This is where things get interesting and some don’t believe IMPI has the knowledge and experience to resolve these types of issues. Previously, only civil judges had this power, since they have deep knowledge of civil law, which is considered the mother of damages.

  • If holders choose to claim damages through the administrative route, they risk that the decision issued by the IMPI declaring the infringement is reverted in a further instance and, therefore, that the decision that ordered the payment of damages is null.

With this, litigation can last for several years, although not as many years as before the new law.

  • On the other hand, if the affected owners choose to claim damages directly before the Federal Courts, they risk the ruling of the judge not duly assessing the conducts of the defendants, since judges in civil matters lack the experience and knowledge necessary to resolve on the merits of an industrial property dispute.

Although civil judges have the experience and aptitude to determine and quantify damages caused by a conduct, they do not have the experience and knowledge necessary to determine the existence of an IPR infringement in terms of trademarks, patents or trade secrets; therefore, it is necessary to file expert witness opinions and with them, extending the trials to last almost as long as before.

Other reasons for controversy

  • It remains to be studied and decided by our highest courts whether an administrative authority such as IMPI should be able to determine, quantify and adjudicate damages.

“Undoubtedly, the new legislation has taken IMPI to a new level, and, with it, its job is expected to evolve in the same way.”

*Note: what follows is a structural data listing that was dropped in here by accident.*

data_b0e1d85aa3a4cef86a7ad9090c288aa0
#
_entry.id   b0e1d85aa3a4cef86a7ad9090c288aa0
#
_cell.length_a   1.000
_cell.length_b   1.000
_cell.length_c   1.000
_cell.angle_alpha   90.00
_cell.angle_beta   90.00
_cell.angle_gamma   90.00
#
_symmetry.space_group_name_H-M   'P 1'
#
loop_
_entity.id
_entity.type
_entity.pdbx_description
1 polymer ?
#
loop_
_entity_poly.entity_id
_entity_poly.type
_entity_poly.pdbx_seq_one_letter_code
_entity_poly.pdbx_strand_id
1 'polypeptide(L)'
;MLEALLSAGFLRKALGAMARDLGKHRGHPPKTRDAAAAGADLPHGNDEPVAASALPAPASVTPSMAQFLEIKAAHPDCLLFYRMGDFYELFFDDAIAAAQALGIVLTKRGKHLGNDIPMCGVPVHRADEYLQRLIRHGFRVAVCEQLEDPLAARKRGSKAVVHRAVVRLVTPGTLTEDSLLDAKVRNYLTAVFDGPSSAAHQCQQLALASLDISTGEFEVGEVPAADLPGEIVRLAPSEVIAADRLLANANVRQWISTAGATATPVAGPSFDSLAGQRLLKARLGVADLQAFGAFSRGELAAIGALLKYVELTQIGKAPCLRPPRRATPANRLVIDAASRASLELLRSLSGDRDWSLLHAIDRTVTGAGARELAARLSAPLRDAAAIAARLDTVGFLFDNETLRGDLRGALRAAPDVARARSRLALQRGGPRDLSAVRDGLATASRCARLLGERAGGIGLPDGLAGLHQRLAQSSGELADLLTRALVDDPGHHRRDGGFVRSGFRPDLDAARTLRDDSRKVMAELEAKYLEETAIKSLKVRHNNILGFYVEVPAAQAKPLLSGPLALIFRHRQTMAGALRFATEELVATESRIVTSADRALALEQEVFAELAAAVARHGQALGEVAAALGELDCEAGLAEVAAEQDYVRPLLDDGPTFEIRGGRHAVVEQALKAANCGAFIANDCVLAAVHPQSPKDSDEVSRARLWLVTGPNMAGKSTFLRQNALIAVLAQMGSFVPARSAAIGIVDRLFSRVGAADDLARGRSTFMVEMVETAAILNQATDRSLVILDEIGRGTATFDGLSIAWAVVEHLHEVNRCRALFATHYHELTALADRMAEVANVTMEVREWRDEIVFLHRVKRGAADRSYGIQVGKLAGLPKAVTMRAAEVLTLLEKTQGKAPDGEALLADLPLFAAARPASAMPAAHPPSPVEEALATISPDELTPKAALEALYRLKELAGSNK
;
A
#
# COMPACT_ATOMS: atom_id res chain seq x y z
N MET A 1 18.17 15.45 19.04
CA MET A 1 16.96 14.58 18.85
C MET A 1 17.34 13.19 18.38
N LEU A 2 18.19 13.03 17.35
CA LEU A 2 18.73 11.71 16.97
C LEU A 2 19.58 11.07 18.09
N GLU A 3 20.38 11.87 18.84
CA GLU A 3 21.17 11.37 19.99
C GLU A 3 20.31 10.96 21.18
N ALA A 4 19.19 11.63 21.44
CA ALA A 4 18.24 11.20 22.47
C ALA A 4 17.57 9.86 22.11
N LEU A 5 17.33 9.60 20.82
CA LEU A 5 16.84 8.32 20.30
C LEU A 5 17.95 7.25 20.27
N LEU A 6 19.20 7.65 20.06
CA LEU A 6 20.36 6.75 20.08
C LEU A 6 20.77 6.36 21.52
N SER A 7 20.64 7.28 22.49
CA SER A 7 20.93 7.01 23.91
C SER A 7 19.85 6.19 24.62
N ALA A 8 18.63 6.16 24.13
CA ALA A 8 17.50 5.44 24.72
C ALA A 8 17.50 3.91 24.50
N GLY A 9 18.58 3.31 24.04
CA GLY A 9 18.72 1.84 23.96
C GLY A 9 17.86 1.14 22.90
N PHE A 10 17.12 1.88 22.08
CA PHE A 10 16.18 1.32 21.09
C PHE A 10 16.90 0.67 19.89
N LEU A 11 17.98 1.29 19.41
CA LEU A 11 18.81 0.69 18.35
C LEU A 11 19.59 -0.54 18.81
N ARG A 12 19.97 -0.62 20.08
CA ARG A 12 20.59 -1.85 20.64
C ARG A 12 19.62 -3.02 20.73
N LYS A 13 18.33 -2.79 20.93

In this regard, the Federal Law to Prevent and Eliminate Discrimination serves as a precedent, which, since its last amendment in 2014, empowered the National Council to Prevent Discrimination (CONAPRED), as an administrative authority, to order the payment of damages, without it having been reversed by the courts to date.

  • The new law gave too much power to IMPI by not only empowering it to order the payment of damages, but also by turning it into an autonomous fiscal body that may directly execute and collect the payment of the fines it imposes, which was previously done by the Tax Authority (SAT).

In addition, article 389 of the FLPIP establishes that the income from the fines imposed by the Institute shall be used to cover its operating expenses.

Undoubtedly, the new legislation has taken IMPI to a new level, and, with it, its job is expected to evolve in the same way.


After almost two years since the new IP law entered into force, we consider that choosing the route to claim damages depends on the intention of the affected party: if they want to stop the infringing conduct as soon as possible, it’s best to follow the administrative path; whereas, if they want compensation at all costs, we suggest going to court.

Personally, we welcome the changes made and consider them an important success. Now, affected rights holders are more likely to seek compensation, which they rarely did before as they would prefer to avoid ten years of litigation.

Mauricio Galindo is the manager of the IP Litigation department at Dumont. He can be contacted at:

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Dumont, IP damages, Industrial Property Law, FLPIP, IMPI, infringement, administrative litigation, patents, design